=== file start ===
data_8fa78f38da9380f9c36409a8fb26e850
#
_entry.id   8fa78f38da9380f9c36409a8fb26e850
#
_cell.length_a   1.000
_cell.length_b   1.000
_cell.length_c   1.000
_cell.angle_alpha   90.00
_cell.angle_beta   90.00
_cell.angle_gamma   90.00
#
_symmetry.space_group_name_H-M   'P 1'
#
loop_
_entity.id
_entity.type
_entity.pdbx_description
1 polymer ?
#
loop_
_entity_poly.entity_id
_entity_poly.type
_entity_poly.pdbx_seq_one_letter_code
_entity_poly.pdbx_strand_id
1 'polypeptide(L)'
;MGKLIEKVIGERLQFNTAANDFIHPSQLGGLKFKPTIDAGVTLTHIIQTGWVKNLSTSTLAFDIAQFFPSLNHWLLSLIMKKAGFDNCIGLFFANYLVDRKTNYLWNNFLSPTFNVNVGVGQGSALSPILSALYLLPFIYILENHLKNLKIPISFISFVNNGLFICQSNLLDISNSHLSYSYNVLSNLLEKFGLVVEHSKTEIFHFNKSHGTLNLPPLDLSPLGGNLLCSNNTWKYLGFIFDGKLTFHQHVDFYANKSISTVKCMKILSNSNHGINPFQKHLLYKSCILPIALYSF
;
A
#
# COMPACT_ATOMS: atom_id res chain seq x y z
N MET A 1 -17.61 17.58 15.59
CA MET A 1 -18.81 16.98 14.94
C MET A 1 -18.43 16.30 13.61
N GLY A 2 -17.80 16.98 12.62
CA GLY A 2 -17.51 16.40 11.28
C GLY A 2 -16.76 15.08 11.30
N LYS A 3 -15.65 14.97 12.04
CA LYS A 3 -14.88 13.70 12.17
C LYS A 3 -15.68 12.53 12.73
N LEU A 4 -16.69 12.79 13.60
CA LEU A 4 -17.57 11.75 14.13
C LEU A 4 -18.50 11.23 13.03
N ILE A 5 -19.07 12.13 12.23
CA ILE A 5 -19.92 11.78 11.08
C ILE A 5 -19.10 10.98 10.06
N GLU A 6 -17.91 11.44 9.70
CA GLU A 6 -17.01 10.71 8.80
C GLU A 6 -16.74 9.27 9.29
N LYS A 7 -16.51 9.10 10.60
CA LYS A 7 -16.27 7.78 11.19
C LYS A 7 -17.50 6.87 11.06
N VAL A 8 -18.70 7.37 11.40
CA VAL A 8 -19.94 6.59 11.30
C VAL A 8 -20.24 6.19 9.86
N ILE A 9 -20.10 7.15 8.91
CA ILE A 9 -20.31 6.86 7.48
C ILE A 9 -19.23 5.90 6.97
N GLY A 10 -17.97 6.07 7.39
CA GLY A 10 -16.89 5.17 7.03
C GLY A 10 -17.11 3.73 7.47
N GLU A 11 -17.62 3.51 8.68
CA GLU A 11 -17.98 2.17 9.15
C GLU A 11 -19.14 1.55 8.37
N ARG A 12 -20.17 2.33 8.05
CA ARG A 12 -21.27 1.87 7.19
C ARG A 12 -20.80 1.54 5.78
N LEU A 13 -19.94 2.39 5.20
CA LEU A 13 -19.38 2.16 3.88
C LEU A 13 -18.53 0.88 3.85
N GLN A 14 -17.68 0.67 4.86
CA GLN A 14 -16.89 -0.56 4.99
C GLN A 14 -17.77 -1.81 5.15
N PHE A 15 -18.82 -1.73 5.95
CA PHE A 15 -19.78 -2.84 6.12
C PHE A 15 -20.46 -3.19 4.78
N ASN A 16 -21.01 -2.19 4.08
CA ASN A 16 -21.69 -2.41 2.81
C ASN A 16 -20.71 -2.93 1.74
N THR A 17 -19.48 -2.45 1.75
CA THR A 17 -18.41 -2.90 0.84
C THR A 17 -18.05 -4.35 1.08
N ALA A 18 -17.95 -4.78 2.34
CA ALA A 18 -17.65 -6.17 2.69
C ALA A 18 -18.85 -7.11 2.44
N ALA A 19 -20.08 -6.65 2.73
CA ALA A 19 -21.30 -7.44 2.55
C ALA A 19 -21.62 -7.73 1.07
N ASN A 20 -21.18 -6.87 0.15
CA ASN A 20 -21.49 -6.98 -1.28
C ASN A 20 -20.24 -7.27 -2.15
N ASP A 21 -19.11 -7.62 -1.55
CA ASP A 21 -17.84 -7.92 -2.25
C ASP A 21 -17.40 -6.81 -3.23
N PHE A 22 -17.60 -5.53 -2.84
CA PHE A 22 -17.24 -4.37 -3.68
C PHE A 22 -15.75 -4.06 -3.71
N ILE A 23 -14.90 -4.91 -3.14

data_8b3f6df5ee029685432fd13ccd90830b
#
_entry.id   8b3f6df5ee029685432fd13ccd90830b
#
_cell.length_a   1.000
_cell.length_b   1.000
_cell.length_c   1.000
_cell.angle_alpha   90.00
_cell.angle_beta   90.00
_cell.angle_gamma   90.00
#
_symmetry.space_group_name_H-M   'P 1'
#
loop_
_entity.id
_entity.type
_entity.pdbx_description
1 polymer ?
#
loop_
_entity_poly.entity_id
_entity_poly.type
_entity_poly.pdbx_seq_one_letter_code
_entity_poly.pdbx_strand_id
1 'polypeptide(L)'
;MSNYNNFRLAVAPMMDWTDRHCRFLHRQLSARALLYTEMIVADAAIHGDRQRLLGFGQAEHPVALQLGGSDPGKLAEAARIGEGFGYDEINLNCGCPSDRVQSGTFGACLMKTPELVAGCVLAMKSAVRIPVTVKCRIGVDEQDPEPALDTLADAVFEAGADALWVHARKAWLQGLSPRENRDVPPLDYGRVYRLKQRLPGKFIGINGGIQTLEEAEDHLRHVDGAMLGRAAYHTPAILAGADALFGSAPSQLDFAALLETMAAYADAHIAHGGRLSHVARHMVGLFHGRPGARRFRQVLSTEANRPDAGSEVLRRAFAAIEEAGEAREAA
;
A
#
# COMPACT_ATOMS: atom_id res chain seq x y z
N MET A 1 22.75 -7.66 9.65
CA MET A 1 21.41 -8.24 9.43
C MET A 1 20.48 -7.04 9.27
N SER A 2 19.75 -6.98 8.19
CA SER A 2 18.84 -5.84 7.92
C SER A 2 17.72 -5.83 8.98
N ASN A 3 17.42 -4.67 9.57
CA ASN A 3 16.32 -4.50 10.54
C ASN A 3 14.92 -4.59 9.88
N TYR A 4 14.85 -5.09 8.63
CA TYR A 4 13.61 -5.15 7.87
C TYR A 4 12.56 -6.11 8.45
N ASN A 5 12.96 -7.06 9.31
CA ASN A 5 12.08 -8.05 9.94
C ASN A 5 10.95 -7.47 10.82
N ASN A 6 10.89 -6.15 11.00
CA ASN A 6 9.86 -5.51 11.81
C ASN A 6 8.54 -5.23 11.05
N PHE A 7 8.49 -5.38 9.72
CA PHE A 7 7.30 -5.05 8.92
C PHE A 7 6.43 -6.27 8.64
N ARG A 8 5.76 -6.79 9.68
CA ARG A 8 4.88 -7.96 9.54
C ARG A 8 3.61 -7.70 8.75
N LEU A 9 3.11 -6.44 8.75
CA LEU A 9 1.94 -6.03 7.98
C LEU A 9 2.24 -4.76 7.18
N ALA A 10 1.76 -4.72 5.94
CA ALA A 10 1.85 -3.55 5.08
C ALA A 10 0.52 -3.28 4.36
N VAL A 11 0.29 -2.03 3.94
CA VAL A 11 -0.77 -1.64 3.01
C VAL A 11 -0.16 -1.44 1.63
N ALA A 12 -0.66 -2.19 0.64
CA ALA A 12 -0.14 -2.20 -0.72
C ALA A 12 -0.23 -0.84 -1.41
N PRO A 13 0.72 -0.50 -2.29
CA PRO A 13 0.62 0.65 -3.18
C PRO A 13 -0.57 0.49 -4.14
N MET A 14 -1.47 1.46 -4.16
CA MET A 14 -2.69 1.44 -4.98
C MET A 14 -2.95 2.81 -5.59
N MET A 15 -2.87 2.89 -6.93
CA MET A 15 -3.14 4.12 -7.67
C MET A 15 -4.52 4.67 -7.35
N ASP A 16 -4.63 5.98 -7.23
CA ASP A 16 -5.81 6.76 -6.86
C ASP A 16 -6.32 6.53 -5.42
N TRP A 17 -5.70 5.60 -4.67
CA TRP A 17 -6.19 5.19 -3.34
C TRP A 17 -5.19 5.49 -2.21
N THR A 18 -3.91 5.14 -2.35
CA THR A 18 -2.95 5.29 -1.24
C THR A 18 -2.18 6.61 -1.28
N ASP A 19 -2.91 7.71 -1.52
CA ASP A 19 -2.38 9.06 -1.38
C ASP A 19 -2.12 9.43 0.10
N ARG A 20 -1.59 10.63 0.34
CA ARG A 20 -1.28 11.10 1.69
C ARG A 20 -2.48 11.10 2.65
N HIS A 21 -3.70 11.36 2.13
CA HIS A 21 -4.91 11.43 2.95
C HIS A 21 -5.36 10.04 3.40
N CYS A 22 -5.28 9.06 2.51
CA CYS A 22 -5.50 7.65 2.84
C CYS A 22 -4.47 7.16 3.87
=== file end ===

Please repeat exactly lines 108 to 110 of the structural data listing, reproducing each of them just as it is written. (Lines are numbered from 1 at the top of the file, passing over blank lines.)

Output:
#
_symmetry.space_group_name_H-M   'P 1'
#